As with funds appropriated to the University, the Nebraska Constitution provides that public school lands and the income therefrom are held in trust for educational purposes. State ex rel. Ebke v. Board of Educational Lands
and Funds, 159 Neb. 79, 65 N.W.2d 392 (1954). As the court further said in Ebke, supra, "the state as trustee of the lands and of the income therefrom is required to administer the trust estate . . ."
Insofar as government power and authority is provided by the Constitution and may be exercised with regard to trust funds under appropriate constitutional provision, that power and authority must remain vested as provided by those constitutional provisions and cannot be delegated to other officers or agencies. (Regents, supra.)
Here, the duty to be performed is the expenditure, by a trustee, of trust funds which are not derived by taxation, and which are constitutionally designated for application to a specific purpose: the benefit of Nebraska schools. Nebraska Constitution, Article VII, Sections 7, 8, and 9.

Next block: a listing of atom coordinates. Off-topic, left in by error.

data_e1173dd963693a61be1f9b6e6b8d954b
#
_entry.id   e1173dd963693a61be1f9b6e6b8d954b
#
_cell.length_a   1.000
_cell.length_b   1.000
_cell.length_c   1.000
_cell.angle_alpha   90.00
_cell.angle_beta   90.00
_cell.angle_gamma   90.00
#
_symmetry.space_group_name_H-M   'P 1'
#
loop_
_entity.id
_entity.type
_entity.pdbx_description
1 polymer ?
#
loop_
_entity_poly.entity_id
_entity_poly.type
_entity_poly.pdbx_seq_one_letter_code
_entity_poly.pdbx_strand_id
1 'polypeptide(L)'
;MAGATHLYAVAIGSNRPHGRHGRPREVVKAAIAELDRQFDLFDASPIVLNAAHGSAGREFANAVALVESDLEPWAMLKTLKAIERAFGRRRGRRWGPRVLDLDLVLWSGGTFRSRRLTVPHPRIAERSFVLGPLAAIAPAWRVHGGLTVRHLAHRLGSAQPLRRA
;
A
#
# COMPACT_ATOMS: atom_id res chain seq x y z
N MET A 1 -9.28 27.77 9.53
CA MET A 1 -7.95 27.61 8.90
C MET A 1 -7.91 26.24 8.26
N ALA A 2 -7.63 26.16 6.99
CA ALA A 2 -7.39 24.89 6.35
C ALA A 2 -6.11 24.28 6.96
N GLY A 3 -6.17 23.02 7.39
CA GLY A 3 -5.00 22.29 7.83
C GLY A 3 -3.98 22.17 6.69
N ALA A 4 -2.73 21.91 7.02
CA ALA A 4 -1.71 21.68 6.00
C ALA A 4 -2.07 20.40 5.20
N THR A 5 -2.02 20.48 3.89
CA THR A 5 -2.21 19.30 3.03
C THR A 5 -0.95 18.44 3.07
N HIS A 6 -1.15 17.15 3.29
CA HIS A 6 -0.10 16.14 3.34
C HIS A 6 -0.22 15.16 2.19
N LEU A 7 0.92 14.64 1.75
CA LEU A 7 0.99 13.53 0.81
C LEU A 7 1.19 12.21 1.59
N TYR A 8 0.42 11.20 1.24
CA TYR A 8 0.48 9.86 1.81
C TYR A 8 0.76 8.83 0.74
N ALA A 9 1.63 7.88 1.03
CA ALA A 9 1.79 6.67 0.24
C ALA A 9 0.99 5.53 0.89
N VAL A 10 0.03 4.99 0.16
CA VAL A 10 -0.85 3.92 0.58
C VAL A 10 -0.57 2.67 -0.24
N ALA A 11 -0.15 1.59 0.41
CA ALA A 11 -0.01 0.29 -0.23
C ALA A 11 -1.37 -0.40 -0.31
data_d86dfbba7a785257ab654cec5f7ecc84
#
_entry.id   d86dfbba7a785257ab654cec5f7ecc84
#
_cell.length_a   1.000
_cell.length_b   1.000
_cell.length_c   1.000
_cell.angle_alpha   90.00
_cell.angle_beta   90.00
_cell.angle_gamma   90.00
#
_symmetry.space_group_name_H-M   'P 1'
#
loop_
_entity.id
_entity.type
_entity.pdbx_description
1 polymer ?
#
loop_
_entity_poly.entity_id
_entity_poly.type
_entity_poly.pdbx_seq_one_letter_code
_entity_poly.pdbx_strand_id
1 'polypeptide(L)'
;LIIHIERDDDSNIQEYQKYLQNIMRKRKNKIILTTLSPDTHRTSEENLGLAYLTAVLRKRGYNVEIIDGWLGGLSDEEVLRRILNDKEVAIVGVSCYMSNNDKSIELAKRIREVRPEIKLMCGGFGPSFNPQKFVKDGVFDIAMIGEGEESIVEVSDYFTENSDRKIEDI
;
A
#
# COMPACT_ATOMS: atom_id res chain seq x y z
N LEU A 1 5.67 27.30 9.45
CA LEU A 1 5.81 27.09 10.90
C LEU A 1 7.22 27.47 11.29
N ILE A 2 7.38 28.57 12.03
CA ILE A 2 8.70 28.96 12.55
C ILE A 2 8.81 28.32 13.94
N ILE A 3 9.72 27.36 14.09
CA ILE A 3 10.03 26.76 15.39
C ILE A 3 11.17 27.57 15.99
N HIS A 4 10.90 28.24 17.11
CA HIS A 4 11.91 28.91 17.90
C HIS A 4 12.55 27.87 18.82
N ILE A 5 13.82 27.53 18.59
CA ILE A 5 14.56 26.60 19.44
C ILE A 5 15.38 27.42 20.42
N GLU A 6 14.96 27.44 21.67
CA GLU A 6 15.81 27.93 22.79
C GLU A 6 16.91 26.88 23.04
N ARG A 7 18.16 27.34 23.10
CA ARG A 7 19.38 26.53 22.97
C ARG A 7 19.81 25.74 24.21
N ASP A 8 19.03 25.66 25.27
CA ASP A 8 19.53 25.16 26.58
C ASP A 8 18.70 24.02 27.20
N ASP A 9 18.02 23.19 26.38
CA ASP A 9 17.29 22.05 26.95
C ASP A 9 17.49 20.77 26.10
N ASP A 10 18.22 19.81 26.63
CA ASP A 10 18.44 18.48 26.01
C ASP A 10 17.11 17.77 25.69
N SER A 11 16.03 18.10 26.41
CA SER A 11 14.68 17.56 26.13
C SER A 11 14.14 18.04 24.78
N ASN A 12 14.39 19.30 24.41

As the court said in Regents, and as equally applicable to the Board of Educational Lands and Funds as a result of identical grants of constitutional authority, "the regents of the University under the law are the proper persons and the only persons who may expend this money, and it can be used for no other purpose." Regents v. Exon, supra at 151.
The decision to lease or purchase vehicles to be used in the administration of ~the trust is an "act or function" within the meaning of Regents v. Exon, which is properly regarded as belonging to the Nebraska State Board of Educational Lands and Funds under the Nebraska Constitution, and can only be exercised by that Board in the best interests of the state school trust.
Any attempt by the Legislature to delegate such constitutionally vested authority to another agency would, under the case of Re~ents v. Exon, be unlawful. Such conclusion is further supported by the case of State ex rel. Belker v. Board of Educational Lands and Funds, 184 Neb. 621, 171N.W.2d 156.
Very truly yours,
PAUL L. DOUGLAS